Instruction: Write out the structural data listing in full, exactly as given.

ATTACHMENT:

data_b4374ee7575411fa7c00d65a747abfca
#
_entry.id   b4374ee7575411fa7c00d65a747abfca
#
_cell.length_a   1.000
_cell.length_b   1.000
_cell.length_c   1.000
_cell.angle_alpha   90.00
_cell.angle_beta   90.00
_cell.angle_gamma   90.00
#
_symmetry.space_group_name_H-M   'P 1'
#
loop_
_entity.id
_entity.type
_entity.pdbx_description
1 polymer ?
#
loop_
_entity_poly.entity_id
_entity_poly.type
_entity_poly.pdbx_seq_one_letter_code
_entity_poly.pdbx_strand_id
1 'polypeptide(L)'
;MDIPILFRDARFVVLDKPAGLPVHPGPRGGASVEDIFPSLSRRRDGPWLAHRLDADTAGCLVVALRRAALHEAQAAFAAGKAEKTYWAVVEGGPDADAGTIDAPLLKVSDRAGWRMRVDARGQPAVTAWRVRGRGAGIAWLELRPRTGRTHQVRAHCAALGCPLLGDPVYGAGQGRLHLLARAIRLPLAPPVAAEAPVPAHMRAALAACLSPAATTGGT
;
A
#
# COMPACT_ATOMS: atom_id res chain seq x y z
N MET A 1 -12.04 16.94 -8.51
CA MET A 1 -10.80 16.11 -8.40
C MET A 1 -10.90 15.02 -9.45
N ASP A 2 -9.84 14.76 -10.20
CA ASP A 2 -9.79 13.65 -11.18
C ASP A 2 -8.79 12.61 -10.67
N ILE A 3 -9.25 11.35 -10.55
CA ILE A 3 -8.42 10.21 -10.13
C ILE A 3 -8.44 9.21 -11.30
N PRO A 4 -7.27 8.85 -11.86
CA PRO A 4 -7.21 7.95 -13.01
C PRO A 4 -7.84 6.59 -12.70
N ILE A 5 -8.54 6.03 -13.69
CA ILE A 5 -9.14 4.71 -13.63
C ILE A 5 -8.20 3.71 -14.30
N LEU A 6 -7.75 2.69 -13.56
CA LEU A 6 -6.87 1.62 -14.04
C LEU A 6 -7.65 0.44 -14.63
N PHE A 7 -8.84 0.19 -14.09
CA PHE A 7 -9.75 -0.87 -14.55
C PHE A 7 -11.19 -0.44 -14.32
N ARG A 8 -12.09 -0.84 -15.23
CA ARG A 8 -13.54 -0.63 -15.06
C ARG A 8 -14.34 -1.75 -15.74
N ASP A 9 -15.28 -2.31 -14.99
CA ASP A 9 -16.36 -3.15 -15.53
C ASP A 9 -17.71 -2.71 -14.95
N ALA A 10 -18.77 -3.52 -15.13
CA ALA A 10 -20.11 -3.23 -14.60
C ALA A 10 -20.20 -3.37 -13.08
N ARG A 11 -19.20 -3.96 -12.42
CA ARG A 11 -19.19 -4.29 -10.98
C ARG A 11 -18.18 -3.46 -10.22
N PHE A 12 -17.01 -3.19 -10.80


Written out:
data_b4374ee7575411fa7c00d65a747abfca
#
_entry.id   b4374ee7575411fa7c00d65a747abfca
#
_cell.length_a   1.000
_cell.length_b   1.000
_cell.length_c   1.000
_cell.angle_alpha   90.00
_cell.angle_beta   90.00
_cell.angle_gamma   90.00
#
_symmetry.space_group_name_H-M   'P 1'
#
loop_
_entity.id
_entity.type
_entity.pdbx_description
1 polymer ?
#
loop_
_entity_poly.entity_id
_entity_poly.type
_entity_poly.pdbx_seq_one_letter_code
_entity_poly.pdbx_strand_id
1 'polypeptide(L)'
;MDIPILFRDARFVVLDKPAGLPVHPGPRGGASVEDIFPSLSRRRDGPWLAHRLDADTAGCLVVALRRAALHEAQAAFAAGKAEKTYWAVVEGGPDADAGTIDAPLLKVSDRAGWRMRVDARGQPAVTAWRVRGRGAGIAWLELRPRTGRTHQVRAHCAALGCPLLGDPVYGAGQGRLHLLARAIRLPLAPPVAAEAPVPAHMRAALAACLSPAATTGGT
;
A
#
# COMPACT_ATOMS: atom_id res chain seq x y z
N MET A 1 -12.04 16.94 -8.51
CA MET A 1 -10.80 16.11 -8.40
C MET A 1 -10.90 15.02 -9.45
N ASP A 2 -9.84 14.76 -10.20
CA ASP A 2 -9.79 13.65 -11.18
C ASP A 2 -8.79 12.61 -10.67
N ILE A 3 -9.25 11.35 -10.55
CA ILE A 3 -8.42 10.21 -10.13
C ILE A 3 -8.44 9.21 -11.30
N PRO A 4 -7.27 8.85 -11.86
CA PRO A 4 -7.21 7.95 -13.01
C PRO A 4 -7.84 6.59 -12.70
N ILE A 5 -8.54 6.03 -13.69
CA ILE A 5 -9.14 4.71 -13.63
C ILE A 5 -8.20 3.71 -14.30
N LEU A 6 -7.75 2.69 -13.56
CA LEU A 6 -6.87 1.62 -14.04
C LEU A 6 -7.65 0.44 -14.63
N PHE A 7 -8.84 0.19 -14.09
CA PHE A 7 -9.75 -0.87 -14.55
C PHE A 7 -11.19 -0.44 -14.32
N ARG A 8 -12.09 -0.84 -15.23
CA ARG A 8 -13.54 -0.63 -15.06
C ARG A 8 -14.34 -1.75 -15.74
N ASP A 9 -15.28 -2.31 -14.99
CA ASP A 9 -16.36 -3.15 -15.53
C ASP A 9 -17.71 -2.71 -14.95
N ALA A 10 -18.77 -3.52 -15.13
CA ALA A 10 -20.11 -3.23 -14.60
C ALA A 10 -20.20 -3.37 -13.08
N ARG A 11 -19.20 -3.96 -12.42
CA ARG A 11 -19.19 -4.29 -10.98
C ARG A 11 -18.18 -3.46 -10.22
N PHE A 12 -17.01 -3.19 -10.80